Venecia 2022 – Venice Production Bridge
Informe de industria: Distribución, exhibición y streaming
Los expertos franceses hablan sobre las estrategias de distribución XR en Venice Production Bridge
VENECIA 2022: Durante el debate, se demostró que las estrategias de márketing tienen un papel más importante que en el pasado, lo que afecta a todo el proceso creativo
Este artículo está disponible en inglés.
On 2 September, Venice Production Bridge’s Spazio Incontri Immersivo hosted a panel discussion titled “How to Think XR Distribution Strategies From an Early Stage: French Experts’ Perspectives”, moderated by Mathieu Gayet, of XR Must, and organised by Unifrance as part of Venice Immersive’s “France in Focus” initiative. The event saw the participation of Marie Blondiaux (founder of and producer at Red Corner), Voyelle Acker (co-founder of and producer at Small Creative) and Danielle Giroux (XR distributor at Astrea).
After the introduction, Gayet gave the floor to Acker, who explained how her company found out that “there was a lack of exchanges and discussions about many challenges, including distribution. […] Therefore, with five other big studios, we created a collective called French Immersive Studios.” In detail, the collective offers a comprehensive set of services deployable on a large scale, and provides French artistic, technical and business expertise across the entirety of the immersive field. It also offers a “one-stop shop” for the French International Tax Rebate. Notably, in France, international immersive productions budgeted at above €250,000 can claim up to 30% in tax rebates, whilst those that are budgeted at over €2 million can claim a tax rebate of up to 40%.
During the festival, Small Creative presented two projects: a 210-minute VR game about fishing, co-produced with Switzerland’s RTS, and Isabelle Andreani’s XR experience WOWL, co-produced with Luxembourgish partners.
Blondiaux admitted that her group is still searching for “the right ways to distribute AR and VR works, and experimental games” by trying to follow “a non-profit distribution model” and addressing the video-gaming market in particular. She disclosed that Red Corner is currently working on two projects: a three-hour game titled Fight Back (now in production), and another game aimed at PC and console users, presently in pre-production.
Giroux explained how her team of five has been distributing immersive content for one year now, handling a catalogue of 70 projects. Their focus is on both online and in-person distribution. She pointed out how this type of distribution requires extensive “online community engagement” alongside “360-degree marketing strategies”. They work particularly with spaces already equipped to distribute the experiences and manage a wide range of activities, including international licensing and subscription-based services.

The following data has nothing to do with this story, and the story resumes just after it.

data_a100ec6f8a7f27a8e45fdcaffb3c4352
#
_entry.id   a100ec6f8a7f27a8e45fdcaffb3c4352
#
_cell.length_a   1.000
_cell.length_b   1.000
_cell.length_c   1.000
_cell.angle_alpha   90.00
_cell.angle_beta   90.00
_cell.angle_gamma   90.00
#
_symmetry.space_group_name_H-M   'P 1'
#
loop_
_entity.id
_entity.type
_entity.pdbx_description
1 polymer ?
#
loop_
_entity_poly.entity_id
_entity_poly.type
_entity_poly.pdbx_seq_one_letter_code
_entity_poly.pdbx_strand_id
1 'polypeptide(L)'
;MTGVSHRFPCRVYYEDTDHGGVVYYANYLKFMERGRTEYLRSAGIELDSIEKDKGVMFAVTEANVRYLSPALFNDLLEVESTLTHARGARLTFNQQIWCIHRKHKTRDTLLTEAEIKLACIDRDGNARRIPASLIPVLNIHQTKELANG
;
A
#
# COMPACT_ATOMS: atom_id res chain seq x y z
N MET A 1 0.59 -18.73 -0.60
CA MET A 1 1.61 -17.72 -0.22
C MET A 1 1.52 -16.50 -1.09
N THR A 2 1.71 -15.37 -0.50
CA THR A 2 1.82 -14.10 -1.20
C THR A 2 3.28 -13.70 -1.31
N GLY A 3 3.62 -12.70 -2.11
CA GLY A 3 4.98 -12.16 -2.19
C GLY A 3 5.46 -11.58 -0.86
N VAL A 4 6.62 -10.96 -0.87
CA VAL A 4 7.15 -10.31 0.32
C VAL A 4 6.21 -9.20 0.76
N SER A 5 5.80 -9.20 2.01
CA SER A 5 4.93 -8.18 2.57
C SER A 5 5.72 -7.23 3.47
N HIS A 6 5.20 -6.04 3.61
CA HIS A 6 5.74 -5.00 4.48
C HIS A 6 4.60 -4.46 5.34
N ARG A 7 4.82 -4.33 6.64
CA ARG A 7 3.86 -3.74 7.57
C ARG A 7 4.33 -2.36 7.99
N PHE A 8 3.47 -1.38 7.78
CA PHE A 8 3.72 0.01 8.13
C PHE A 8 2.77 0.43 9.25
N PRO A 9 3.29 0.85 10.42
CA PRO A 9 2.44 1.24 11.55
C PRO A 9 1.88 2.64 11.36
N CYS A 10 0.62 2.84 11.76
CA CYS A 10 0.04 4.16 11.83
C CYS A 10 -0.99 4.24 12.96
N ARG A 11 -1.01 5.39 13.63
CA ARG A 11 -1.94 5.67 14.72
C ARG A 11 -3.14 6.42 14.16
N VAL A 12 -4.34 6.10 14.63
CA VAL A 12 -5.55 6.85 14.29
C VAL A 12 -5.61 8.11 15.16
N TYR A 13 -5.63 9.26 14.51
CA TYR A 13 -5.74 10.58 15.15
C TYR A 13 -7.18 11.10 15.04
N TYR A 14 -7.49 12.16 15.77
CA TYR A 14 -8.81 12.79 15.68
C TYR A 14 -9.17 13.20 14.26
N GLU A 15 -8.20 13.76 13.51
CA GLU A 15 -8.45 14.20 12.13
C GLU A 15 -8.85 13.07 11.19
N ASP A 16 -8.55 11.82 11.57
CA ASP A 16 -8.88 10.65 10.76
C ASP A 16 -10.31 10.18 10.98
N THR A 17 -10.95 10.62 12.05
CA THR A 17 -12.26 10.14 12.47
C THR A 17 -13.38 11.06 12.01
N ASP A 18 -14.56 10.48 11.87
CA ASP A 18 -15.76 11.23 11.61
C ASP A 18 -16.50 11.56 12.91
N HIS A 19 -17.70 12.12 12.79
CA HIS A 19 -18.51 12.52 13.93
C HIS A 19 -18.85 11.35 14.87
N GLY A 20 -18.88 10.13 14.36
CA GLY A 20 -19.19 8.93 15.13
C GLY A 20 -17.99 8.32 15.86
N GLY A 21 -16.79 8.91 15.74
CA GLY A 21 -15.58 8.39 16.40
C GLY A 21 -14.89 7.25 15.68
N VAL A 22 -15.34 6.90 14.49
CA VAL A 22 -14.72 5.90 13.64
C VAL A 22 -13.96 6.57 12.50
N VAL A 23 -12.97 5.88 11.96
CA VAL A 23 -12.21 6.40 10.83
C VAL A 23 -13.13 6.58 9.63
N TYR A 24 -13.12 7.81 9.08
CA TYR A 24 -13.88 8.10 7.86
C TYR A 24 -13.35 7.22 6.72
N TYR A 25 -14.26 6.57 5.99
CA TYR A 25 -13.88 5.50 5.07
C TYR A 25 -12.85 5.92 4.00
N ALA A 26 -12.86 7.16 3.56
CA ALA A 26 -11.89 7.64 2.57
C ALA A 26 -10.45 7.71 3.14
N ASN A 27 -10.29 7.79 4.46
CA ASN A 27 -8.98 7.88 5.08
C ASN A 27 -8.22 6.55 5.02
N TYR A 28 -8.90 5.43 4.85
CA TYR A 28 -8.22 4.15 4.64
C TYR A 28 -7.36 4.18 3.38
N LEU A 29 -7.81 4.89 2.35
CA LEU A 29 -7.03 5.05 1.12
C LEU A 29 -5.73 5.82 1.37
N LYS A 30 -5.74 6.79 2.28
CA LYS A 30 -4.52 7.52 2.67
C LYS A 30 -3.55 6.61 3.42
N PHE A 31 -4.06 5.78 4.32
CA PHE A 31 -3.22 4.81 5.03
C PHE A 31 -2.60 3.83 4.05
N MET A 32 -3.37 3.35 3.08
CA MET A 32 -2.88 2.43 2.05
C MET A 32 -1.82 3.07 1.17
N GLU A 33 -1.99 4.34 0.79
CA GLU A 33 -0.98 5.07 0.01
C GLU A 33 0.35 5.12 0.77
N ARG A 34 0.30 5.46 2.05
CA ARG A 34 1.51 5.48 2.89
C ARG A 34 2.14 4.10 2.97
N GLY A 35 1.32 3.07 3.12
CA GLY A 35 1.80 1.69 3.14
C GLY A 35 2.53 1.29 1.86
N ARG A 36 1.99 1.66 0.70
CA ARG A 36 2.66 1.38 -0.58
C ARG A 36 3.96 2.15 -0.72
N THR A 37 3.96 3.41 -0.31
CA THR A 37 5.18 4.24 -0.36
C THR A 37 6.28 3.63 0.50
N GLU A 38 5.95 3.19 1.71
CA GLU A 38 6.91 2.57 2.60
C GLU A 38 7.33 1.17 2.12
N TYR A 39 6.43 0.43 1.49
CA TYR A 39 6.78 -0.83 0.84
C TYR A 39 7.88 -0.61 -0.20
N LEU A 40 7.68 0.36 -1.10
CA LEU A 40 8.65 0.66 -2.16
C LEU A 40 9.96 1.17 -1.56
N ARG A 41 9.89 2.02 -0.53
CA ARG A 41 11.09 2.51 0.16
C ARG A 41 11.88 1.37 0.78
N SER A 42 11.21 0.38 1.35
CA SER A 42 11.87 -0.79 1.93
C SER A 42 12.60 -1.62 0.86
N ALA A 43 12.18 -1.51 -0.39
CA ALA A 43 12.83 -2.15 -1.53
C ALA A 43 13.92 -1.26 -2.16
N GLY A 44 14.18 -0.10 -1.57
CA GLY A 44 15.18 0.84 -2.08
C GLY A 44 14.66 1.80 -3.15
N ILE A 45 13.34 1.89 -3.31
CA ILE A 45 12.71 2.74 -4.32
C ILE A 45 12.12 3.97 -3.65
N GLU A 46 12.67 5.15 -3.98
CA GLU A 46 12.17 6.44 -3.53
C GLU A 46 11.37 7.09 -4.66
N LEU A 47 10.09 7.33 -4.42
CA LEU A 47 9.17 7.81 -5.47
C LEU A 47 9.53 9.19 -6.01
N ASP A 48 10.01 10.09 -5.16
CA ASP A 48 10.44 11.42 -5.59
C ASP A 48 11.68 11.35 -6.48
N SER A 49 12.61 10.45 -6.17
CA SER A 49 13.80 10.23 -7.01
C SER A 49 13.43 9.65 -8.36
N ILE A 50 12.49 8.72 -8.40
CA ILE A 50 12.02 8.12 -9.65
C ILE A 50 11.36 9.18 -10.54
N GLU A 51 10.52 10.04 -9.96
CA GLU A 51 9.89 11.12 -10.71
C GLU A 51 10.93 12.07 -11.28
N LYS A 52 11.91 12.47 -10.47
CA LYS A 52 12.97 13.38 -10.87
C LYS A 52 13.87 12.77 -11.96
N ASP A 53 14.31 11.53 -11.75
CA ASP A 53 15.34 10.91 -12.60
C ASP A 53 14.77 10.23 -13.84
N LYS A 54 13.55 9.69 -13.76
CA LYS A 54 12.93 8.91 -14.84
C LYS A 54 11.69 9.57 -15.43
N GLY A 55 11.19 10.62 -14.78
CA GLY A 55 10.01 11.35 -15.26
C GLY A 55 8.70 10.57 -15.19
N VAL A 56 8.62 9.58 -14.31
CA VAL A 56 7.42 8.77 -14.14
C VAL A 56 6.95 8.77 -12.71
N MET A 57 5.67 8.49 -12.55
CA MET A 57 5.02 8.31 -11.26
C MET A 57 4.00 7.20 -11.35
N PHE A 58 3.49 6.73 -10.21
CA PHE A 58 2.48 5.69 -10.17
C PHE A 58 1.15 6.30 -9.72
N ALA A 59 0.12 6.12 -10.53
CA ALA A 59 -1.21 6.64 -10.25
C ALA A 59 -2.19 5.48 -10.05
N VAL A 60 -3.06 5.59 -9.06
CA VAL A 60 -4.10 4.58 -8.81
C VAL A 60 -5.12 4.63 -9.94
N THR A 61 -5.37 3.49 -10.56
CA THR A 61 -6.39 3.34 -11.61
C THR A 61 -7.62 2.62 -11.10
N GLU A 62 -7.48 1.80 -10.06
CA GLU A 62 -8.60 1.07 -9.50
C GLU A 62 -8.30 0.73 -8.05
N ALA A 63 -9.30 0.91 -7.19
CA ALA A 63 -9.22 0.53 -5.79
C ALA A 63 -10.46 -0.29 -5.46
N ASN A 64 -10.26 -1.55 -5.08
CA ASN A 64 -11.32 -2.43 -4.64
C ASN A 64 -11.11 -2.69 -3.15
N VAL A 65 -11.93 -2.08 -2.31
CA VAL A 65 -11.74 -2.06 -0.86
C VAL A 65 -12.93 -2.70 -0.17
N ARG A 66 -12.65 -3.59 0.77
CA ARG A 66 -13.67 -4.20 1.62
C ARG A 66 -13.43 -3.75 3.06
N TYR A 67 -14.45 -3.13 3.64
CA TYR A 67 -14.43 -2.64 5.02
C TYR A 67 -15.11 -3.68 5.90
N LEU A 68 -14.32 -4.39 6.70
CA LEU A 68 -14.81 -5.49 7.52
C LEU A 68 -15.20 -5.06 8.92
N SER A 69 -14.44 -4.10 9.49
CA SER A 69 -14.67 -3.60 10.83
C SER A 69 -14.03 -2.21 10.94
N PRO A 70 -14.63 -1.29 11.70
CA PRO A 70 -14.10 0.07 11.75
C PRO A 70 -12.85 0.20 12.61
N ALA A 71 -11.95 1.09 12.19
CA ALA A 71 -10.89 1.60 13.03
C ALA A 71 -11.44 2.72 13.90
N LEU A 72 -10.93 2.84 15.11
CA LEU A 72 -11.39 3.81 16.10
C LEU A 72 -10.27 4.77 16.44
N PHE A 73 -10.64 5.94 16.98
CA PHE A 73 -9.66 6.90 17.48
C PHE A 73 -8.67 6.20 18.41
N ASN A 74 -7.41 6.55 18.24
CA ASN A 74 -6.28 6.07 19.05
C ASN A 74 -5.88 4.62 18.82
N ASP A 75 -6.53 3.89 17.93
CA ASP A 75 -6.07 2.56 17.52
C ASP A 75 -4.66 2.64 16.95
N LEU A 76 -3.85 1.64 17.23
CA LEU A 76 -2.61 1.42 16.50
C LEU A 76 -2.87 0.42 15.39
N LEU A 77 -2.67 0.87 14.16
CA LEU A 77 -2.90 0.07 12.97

Next, Acker stressed how, even more so than distribution concerns, one must think about exploitation issues. “The more you produce, the more time you spend on ‘engineering’ exploitation strategies,” she said, adding that this risks overshadowing the financial, artistic and technical priorities. “Our jobs have changed a lot, and they will change even more. We have to deal with that; everything is a little bit more complicated and schizophrenic,” she concluded. Therefore, Acker argued, finding the right partners handling this type of work is of crucial importance.
Later, Blondiaux highlighted how, over the last ten years, the team’s priorities have shifted from working on the content, learning how to use the engine and co-operating together efficiently with a “market-free” approach, to a focus that requires them to “calibrate projects” for more precisely defined market segments, wherein research and development must be planned even more carefully.
Giroux added that educating audiences is one of the key distribution activities in this phase, as viewers are excited but need to gain an awareness of this new tech’s potential. Speaking about physical distribution, Giroux revealed that the network of exhibitors was built up thanks to the pre-existing connections of the founders of Atlas V (Astrea’s parent company); it has also developed across Asia and North America, and comprises both “permanent” and “liminal” partners. The former usually need to receive new content on a regular basis and work with Astrea on a subscription-based model.
In the last part of the panel, the experts tackled other topics, such as technical barriers, diversity, social-media creators and the management of online ecosystems.
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